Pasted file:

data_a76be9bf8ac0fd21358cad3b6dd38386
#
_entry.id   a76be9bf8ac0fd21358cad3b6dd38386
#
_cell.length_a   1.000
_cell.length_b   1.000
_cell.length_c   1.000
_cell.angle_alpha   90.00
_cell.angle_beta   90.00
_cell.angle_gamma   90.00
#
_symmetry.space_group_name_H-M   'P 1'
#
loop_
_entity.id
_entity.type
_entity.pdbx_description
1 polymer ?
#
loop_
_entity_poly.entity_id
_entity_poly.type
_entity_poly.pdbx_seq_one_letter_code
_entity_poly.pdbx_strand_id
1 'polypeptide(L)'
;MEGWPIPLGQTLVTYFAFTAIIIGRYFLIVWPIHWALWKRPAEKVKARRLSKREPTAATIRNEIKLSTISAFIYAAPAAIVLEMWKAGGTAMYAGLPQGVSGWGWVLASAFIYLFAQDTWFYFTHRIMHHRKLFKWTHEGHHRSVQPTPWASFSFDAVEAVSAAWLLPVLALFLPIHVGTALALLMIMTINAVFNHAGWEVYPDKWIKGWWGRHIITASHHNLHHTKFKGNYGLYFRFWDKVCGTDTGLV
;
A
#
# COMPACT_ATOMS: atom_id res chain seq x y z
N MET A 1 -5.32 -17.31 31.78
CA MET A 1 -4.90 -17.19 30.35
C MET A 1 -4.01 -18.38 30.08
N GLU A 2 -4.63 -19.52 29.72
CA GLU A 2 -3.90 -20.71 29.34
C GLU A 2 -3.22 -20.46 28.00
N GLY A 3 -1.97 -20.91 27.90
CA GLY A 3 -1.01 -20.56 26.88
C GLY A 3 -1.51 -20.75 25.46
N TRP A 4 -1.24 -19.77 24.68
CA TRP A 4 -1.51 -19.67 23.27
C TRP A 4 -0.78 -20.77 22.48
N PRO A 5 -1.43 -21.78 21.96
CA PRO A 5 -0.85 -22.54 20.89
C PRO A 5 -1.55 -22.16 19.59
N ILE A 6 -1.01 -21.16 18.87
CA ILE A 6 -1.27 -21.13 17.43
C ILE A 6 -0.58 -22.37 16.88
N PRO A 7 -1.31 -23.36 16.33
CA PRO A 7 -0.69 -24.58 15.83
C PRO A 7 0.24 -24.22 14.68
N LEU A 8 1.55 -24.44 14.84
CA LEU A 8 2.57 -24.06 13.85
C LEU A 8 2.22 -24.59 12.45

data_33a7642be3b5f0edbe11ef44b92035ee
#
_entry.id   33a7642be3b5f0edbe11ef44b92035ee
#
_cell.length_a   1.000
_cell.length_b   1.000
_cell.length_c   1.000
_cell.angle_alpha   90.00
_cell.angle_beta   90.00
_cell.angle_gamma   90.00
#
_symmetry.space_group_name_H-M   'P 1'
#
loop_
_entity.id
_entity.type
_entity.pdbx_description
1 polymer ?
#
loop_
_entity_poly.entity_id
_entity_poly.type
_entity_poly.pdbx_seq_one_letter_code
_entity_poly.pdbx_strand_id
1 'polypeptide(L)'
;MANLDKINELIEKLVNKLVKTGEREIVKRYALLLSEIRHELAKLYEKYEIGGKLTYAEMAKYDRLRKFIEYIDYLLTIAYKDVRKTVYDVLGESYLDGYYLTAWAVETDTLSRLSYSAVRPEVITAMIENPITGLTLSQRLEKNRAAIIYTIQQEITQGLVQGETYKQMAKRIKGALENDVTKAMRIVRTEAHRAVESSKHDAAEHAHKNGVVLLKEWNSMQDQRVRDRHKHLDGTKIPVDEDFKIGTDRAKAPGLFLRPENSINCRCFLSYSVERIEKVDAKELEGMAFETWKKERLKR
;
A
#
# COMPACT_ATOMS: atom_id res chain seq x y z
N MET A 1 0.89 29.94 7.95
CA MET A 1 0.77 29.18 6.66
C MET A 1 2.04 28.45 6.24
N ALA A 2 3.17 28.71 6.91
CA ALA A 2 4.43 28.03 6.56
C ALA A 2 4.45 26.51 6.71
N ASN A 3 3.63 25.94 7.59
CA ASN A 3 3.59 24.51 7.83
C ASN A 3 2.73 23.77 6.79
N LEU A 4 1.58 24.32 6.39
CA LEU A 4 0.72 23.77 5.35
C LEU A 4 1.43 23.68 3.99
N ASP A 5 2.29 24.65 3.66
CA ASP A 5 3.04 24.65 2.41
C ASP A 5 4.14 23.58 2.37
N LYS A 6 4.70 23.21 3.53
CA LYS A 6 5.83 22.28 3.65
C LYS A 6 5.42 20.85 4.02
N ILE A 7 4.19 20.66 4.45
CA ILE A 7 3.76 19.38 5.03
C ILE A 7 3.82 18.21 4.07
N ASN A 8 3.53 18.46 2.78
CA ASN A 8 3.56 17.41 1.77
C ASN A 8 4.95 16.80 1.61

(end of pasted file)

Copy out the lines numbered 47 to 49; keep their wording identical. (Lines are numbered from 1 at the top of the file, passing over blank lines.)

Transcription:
CA ILE A 6 -1.27 -21.13 17.43
C ILE A 6 -0.58 -22.37 16.88
N PRO A 7 -1.31 -23.36 16.33